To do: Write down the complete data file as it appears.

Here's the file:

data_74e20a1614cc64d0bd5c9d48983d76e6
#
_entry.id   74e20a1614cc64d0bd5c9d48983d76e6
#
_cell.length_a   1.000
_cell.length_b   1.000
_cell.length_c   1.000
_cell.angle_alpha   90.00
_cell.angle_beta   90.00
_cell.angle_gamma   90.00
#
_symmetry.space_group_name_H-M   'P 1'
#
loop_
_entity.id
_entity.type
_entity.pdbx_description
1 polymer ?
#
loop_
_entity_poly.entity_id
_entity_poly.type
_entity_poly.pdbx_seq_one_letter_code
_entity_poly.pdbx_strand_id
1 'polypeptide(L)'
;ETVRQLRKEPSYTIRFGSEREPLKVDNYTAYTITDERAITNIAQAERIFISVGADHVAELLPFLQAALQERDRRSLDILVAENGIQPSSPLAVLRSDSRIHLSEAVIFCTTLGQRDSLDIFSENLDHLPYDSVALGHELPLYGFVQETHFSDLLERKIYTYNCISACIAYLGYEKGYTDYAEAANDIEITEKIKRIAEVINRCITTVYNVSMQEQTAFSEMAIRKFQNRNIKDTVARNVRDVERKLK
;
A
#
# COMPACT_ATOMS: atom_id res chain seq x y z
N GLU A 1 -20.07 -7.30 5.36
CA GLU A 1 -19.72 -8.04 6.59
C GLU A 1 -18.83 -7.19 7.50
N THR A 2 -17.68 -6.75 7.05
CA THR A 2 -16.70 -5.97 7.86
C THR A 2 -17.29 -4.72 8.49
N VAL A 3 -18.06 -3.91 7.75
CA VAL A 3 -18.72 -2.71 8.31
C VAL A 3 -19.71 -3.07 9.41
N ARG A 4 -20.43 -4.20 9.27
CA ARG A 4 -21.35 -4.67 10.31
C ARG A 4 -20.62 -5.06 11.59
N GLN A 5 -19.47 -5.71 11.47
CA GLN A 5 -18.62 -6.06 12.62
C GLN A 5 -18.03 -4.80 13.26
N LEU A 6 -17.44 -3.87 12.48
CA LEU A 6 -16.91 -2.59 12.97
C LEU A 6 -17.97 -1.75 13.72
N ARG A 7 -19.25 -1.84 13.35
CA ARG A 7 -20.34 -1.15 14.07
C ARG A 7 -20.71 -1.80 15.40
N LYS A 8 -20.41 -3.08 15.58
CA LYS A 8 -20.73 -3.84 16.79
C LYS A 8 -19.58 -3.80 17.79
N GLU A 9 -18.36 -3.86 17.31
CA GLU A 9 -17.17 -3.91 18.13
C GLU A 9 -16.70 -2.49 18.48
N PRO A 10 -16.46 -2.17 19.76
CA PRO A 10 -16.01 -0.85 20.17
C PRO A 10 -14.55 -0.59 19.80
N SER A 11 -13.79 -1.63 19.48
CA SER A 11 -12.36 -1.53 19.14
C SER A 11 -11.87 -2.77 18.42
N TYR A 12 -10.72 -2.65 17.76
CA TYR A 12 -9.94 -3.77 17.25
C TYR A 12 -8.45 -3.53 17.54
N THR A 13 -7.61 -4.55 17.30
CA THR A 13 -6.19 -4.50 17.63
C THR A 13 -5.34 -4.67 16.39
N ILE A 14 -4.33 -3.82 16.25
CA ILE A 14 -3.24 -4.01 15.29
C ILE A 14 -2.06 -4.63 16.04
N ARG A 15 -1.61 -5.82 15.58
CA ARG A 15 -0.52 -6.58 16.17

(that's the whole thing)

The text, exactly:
data_74e20a1614cc64d0bd5c9d48983d76e6
#
_entry.id   74e20a1614cc64d0bd5c9d48983d76e6
#
_cell.length_a   1.000
_cell.length_b   1.000
_cell.length_c   1.000
_cell.angle_alpha   90.00
_cell.angle_beta   90.00
_cell.angle_gamma   90.00
#
_symmetry.space_group_name_H-M   'P 1'
#
loop_
_entity.id
_entity.type
_entity.pdbx_description
1 polymer ?
#
loop_
_entity_poly.entity_id
_entity_poly.type
_entity_poly.pdbx_seq_one_letter_code
_entity_poly.pdbx_strand_id
1 'polypeptide(L)'
;ETVRQLRKEPSYTIRFGSEREPLKVDNYTAYTITDERAITNIAQAERIFISVGADHVAELLPFLQAALQERDRRSLDILVAENGIQPSSPLAVLRSDSRIHLSEAVIFCTTLGQRDSLDIFSENLDHLPYDSVALGHELPLYGFVQETHFSDLLERKIYTYNCISACIAYLGYEKGYTDYAEAANDIEITEKIKRIAEVINRCITTVYNVSMQEQTAFSEMAIRKFQNRNIKDTVARNVRDVERKLK
;
A
#
# COMPACT_ATOMS: atom_id res chain seq x y z
N GLU A 1 -20.07 -7.30 5.36
CA GLU A 1 -19.72 -8.04 6.59
C GLU A 1 -18.83 -7.19 7.50
N THR A 2 -17.68 -6.75 7.05
CA THR A 2 -16.70 -5.97 7.86
C THR A 2 -17.29 -4.72 8.49
N VAL A 3 -18.06 -3.91 7.75
CA VAL A 3 -18.72 -2.71 8.31
C VAL A 3 -19.71 -3.07 9.41
N ARG A 4 -20.43 -4.20 9.27
CA ARG A 4 -21.35 -4.67 10.31
C ARG A 4 -20.62 -5.06 11.59
N GLN A 5 -19.47 -5.71 11.47
CA GLN A 5 -18.62 -6.06 12.62
C GLN A 5 -18.03 -4.80 13.26
N LEU A 6 -17.44 -3.87 12.48
CA LEU A 6 -16.91 -2.59 12.97
C LEU A 6 -17.97 -1.75 13.72
N ARG A 7 -19.25 -1.84 13.35
CA ARG A 7 -20.34 -1.15 14.07
C ARG A 7 -20.71 -1.80 15.40
N LYS A 8 -20.41 -3.08 15.58
CA LYS A 8 -20.73 -3.84 16.79
C LYS A 8 -19.58 -3.80 17.79
N GLU A 9 -18.36 -3.86 17.31
CA GLU A 9 -17.17 -3.91 18.13
C GLU A 9 -16.70 -2.49 18.48
N PRO A 10 -16.46 -2.17 19.76
CA PRO A 10 -16.01 -0.85 20.17
C PRO A 10 -14.55 -0.59 19.80
N SER A 11 -13.79 -1.63 19.48
CA SER A 11 -12.36 -1.53 19.14
C SER A 11 -11.87 -2.77 18.42
N TYR A 12 -10.72 -2.65 17.76
CA TYR A 12 -9.94 -3.77 17.25
C TYR A 12 -8.45 -3.53 17.54
N THR A 13 -7.61 -4.55 17.30
CA THR A 13 -6.19 -4.50 17.63
C THR A 13 -5.34 -4.67 16.39
N ILE A 14 -4.33 -3.82 16.25
CA ILE A 14 -3.24 -4.01 15.29
C ILE A 14 -2.06 -4.63 16.04
N ARG A 15 -1.61 -5.82 15.58
CA ARG A 15 -0.52 -6.58 16.17